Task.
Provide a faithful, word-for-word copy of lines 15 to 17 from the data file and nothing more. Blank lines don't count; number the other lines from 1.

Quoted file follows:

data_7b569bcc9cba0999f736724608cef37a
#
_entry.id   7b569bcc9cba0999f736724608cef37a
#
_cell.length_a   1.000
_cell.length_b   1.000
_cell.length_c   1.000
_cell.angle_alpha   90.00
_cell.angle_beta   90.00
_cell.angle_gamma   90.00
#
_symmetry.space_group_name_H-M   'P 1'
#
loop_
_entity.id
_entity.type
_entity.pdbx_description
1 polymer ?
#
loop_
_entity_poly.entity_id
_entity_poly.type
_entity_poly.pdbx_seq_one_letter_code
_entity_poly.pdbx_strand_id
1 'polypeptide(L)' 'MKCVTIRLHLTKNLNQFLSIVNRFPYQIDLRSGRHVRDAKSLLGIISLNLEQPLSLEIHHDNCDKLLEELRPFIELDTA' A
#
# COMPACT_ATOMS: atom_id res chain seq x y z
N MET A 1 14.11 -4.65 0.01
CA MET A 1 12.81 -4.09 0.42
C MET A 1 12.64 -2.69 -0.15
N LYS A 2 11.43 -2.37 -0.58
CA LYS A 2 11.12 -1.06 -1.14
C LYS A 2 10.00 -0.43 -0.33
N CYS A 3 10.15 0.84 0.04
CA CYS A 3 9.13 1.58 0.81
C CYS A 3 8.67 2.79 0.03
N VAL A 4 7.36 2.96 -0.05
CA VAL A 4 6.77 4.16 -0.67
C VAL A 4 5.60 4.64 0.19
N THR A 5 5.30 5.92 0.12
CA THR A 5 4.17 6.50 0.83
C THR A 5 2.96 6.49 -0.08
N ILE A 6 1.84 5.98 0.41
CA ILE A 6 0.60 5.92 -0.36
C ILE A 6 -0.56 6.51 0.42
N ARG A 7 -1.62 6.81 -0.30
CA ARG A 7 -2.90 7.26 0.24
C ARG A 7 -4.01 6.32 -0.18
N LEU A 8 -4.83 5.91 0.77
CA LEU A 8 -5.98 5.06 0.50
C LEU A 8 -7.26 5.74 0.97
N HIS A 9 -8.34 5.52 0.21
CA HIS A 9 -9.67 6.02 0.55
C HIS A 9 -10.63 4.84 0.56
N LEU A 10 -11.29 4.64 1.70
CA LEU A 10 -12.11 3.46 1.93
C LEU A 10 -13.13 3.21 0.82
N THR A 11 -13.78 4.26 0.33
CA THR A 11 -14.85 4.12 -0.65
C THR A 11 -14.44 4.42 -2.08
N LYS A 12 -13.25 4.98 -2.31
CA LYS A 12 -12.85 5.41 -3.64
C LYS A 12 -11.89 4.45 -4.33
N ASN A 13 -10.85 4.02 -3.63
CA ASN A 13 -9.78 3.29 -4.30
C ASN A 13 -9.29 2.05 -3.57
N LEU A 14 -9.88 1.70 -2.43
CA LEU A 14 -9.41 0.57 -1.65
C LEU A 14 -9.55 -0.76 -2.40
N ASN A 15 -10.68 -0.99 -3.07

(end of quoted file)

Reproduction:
_entity.id
_entity.type
_entity.pdbx_description